September 25, 2020

Bobcat Attacks Man….But Pay it No Mind. Watch Out for Skunks Though

An article that appears in the Boston Globe begins as a comedy and the rest of the story of a man being attacked by a bobcat, could be a series of comedic events if it wasn’t such a potentially serious event.

The headline reads, “Bobcat lunges at Mass. man, is shot to death.” I must assure readers that the Mass. man was not shot to death. It was the bobcat.

Before the man who was attacked by the bobcat was able to get enough lead into the animal, I was beginning to think he may have to contact the Department of Homeland Security in order to get enough ammunition to get the bobcat killed.

The man was not seriously hurt and testing is underway to determine if the bobcat was rabid. What ends the article in snickerable fashion was the following:

The estimated statewide bobcat population is about 1,200 to 1,300, said Tom O’Shea, assistant director of wildlife at the Massachusetts Division of Fisheries and Wildlife.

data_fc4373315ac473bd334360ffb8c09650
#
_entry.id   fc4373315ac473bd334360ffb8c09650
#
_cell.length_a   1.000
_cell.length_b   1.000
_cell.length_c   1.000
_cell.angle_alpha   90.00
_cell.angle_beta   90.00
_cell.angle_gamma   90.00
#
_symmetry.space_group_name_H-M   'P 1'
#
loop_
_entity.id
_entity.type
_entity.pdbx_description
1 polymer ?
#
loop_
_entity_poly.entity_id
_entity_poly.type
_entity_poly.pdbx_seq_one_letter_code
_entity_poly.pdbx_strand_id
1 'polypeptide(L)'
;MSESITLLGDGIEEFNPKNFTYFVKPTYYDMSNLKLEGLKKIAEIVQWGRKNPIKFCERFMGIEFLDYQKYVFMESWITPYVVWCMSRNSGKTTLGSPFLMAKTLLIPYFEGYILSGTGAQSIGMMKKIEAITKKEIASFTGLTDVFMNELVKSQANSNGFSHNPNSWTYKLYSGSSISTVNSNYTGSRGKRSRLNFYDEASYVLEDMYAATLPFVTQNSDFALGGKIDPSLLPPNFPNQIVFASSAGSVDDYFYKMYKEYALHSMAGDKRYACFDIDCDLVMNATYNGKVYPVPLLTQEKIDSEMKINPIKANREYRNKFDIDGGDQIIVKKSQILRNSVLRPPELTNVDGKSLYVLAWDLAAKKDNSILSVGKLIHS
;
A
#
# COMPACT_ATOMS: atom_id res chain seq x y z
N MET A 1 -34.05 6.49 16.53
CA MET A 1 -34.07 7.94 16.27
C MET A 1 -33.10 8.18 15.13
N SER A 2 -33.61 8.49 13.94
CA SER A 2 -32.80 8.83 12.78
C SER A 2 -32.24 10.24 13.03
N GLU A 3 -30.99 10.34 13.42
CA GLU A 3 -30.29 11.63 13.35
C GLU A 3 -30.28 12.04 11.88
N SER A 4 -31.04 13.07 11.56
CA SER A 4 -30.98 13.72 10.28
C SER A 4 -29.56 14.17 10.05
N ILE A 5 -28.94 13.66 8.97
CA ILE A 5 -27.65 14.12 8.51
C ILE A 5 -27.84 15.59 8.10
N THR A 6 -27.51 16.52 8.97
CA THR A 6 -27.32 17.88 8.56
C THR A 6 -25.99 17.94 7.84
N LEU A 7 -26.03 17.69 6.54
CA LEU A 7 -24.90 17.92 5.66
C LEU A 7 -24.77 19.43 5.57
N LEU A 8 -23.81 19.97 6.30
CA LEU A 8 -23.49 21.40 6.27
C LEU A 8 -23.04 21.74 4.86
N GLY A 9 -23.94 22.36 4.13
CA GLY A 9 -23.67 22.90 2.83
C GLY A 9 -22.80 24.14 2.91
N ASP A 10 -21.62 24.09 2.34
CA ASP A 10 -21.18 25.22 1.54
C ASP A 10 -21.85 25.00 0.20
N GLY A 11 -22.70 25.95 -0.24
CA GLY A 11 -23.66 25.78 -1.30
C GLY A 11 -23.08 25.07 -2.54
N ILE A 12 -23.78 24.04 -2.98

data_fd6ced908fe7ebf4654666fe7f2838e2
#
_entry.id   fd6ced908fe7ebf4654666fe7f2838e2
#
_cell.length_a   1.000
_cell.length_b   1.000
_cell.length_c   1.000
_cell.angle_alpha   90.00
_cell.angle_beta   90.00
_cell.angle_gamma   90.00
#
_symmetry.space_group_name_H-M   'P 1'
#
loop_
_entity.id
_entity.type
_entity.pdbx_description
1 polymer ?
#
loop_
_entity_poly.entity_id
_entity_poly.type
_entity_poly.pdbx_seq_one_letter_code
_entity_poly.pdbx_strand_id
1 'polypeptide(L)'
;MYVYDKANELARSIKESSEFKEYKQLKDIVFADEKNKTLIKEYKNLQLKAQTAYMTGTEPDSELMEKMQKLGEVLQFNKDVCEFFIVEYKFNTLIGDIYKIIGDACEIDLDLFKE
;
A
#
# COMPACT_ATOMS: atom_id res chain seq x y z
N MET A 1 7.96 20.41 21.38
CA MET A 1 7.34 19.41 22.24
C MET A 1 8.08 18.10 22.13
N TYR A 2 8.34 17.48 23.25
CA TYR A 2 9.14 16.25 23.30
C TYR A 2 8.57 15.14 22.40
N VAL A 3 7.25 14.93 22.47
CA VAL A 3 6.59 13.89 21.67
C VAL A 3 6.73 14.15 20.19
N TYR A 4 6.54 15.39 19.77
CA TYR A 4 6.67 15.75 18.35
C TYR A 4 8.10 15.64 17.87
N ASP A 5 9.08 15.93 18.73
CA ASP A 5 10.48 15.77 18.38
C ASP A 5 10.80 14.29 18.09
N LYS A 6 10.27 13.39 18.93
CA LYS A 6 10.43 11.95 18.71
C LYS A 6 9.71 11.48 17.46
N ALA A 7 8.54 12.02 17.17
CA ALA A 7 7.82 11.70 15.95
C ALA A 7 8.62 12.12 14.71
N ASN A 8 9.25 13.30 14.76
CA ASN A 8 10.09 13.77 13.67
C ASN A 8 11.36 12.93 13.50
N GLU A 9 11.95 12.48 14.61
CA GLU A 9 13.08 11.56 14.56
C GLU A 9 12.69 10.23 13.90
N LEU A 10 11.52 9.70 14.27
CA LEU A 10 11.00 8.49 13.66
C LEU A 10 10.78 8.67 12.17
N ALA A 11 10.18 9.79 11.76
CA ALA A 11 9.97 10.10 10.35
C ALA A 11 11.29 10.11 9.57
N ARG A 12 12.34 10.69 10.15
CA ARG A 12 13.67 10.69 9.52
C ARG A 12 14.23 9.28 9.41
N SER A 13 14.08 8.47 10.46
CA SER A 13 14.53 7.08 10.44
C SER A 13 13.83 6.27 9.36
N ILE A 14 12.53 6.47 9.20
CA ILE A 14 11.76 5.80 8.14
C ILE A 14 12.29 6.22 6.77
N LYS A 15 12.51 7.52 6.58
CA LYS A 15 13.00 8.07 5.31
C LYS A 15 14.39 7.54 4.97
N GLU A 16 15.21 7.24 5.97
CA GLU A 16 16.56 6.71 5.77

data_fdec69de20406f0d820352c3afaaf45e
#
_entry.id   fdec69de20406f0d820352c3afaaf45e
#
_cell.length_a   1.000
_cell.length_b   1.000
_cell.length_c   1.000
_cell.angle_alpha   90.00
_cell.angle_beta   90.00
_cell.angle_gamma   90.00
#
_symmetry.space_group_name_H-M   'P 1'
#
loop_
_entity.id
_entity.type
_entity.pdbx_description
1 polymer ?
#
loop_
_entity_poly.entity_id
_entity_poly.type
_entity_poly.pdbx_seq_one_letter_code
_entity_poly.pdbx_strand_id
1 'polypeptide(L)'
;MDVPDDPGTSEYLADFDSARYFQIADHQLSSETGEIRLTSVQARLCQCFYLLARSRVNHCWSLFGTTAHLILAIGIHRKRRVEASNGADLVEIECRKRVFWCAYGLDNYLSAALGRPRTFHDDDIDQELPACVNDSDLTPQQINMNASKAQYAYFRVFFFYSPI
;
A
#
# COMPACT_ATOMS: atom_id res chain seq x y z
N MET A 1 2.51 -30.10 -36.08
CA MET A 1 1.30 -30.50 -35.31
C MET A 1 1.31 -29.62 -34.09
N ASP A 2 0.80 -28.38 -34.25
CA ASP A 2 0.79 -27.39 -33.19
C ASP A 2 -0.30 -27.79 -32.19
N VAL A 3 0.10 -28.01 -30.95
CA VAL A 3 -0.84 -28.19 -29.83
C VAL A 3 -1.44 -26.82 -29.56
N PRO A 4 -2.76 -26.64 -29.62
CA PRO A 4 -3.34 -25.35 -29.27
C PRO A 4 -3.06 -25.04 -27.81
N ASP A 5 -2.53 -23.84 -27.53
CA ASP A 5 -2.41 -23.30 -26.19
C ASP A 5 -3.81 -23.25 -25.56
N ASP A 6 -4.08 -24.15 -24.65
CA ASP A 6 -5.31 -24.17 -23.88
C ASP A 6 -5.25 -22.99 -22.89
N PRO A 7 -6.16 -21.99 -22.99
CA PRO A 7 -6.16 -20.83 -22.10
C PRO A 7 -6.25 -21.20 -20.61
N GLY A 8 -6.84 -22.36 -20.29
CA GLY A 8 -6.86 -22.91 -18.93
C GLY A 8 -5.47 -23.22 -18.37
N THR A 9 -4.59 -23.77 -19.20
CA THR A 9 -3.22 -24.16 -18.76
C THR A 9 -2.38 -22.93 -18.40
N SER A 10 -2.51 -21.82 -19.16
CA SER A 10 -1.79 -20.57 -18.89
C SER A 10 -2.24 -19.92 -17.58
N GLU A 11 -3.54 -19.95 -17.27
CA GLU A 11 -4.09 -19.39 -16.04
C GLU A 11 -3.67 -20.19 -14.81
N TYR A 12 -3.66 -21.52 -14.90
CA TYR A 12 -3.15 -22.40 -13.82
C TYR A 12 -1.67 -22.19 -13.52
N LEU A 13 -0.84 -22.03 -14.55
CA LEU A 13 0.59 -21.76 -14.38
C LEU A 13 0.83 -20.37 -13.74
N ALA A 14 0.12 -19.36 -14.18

‘‘Most of the time they’re shy and secretive, and the only time they show aggression to people is when they’re rabid,’’ he said.

In January, a bobcat attacked a man and his teenage nephew in Brookfield, about 15 miles from Holden. That animal tested positive for rabies.

Still, O’Shea said there’s no need for alarm.

‘‘People should be more wary of raccoons, skunks and even stray cats,’’ he said.

Forgive me for exercising a certain amount of unrestrained speculative thinking and logical deduction but with two attacks by bobcats within 15 miles of each other, even though testing isn’t complete on one dead bobcat, isn’t it safe to be wary of the idea that perhaps there’s a bit of a problem with rabies in bobcats? And so, the advice is to pay no mind to a bobcat hanging out in your yard, or in this case attacking you. Instead look around and see if there are any skunks, racoons or stray cats about.

You can’t make this stuff up.

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